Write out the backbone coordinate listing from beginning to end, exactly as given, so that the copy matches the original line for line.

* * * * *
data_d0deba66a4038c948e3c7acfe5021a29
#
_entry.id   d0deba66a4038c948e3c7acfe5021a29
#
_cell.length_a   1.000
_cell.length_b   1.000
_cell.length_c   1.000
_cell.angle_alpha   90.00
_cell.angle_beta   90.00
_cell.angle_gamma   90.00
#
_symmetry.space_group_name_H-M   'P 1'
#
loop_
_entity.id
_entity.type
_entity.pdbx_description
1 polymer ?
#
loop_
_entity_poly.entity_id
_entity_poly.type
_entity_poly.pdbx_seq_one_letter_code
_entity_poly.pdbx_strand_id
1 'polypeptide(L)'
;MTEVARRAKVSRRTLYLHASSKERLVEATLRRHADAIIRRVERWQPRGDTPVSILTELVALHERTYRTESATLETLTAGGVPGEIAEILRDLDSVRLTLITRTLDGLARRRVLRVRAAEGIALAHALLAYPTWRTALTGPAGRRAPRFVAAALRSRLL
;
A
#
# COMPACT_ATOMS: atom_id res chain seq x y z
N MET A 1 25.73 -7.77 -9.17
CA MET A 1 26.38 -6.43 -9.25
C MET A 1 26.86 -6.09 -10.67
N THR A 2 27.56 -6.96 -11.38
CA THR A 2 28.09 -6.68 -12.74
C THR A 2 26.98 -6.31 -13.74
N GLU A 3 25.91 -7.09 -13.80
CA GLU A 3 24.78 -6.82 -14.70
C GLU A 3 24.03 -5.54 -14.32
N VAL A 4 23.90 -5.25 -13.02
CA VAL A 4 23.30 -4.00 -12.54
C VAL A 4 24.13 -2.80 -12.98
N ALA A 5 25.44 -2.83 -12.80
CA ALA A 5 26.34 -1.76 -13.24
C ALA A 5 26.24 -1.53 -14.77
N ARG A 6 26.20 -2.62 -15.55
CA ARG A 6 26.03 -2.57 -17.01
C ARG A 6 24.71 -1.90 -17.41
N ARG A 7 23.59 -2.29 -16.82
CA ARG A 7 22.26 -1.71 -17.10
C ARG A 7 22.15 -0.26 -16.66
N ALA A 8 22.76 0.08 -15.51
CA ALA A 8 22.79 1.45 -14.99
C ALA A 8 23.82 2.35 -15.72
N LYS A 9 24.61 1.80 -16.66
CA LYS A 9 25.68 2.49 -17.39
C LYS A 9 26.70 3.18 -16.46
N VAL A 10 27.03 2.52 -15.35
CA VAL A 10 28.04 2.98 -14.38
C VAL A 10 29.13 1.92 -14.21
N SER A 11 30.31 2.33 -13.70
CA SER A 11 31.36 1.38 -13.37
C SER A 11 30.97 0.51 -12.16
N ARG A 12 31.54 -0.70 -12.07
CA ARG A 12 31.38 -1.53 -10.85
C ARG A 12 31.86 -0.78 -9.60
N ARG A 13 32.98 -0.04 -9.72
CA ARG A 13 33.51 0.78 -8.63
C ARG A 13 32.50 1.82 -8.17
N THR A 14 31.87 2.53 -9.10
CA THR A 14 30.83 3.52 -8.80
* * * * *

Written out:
data_d0deba66a4038c948e3c7acfe5021a29
#
_entry.id   d0deba66a4038c948e3c7acfe5021a29
#
_cell.length_a   1.000
_cell.length_b   1.000
_cell.length_c   1.000
_cell.angle_alpha   90.00
_cell.angle_beta   90.00
_cell.angle_gamma   90.00
#
_symmetry.space_group_name_H-M   'P 1'
#
loop_
_entity.id
_entity.type
_entity.pdbx_description
1 polymer ?
#
loop_
_entity_poly.entity_id
_entity_poly.type
_entity_poly.pdbx_seq_one_letter_code
_entity_poly.pdbx_strand_id
1 'polypeptide(L)'
;MTEVARRAKVSRRTLYLHASSKERLVEATLRRHADAIIRRVERWQPRGDTPVSILTELVALHERTYRTESATLETLTAGGVPGEIAEILRDLDSVRLTLITRTLDGLARRRVLRVRAAEGIALAHALLAYPTWRTALTGPAGRRAPRFVAAALRSRLL
;
A
#
# COMPACT_ATOMS: atom_id res chain seq x y z
N MET A 1 25.73 -7.77 -9.17
CA MET A 1 26.38 -6.43 -9.25
C MET A 1 26.86 -6.09 -10.67
N THR A 2 27.56 -6.96 -11.38
CA THR A 2 28.09 -6.68 -12.74
C THR A 2 26.98 -6.31 -13.74
N GLU A 3 25.91 -7.09 -13.80
CA GLU A 3 24.78 -6.82 -14.70
C GLU A 3 24.03 -5.54 -14.32
N VAL A 4 23.90 -5.25 -13.02
CA VAL A 4 23.30 -4.00 -12.54
C VAL A 4 24.13 -2.80 -12.98
N ALA A 5 25.44 -2.83 -12.80
CA ALA A 5 26.34 -1.76 -13.24
C ALA A 5 26.24 -1.53 -14.77
N ARG A 6 26.20 -2.62 -15.55
CA ARG A 6 26.03 -2.57 -17.01
C ARG A 6 24.71 -1.90 -17.41
N ARG A 7 23.59 -2.29 -16.82
CA ARG A 7 22.26 -1.71 -17.10
C ARG A 7 22.15 -0.26 -16.66
N ALA A 8 22.76 0.08 -15.51
CA ALA A 8 22.79 1.45 -14.99
C ALA A 8 23.82 2.35 -15.72
N LYS A 9 24.61 1.80 -16.66
CA LYS A 9 25.68 2.49 -17.39
C LYS A 9 26.70 3.18 -16.46
N VAL A 10 27.03 2.52 -15.35
CA VAL A 10 28.04 2.98 -14.38
C VAL A 10 29.13 1.92 -14.21
N SER A 11 30.31 2.33 -13.70
CA SER A 11 31.36 1.38 -13.37
C SER A 11 30.97 0.51 -12.16
N ARG A 12 31.54 -0.70 -12.07
CA ARG A 12 31.38 -1.53 -10.85
C ARG A 12 31.86 -0.78 -9.60
N ARG A 13 32.98 -0.04 -9.72
CA ARG A 13 33.51 0.78 -8.63
C ARG A 13 32.50 1.82 -8.17
N THR A 14 31.87 2.53 -9.10
CA THR A 14 30.83 3.52 -8.80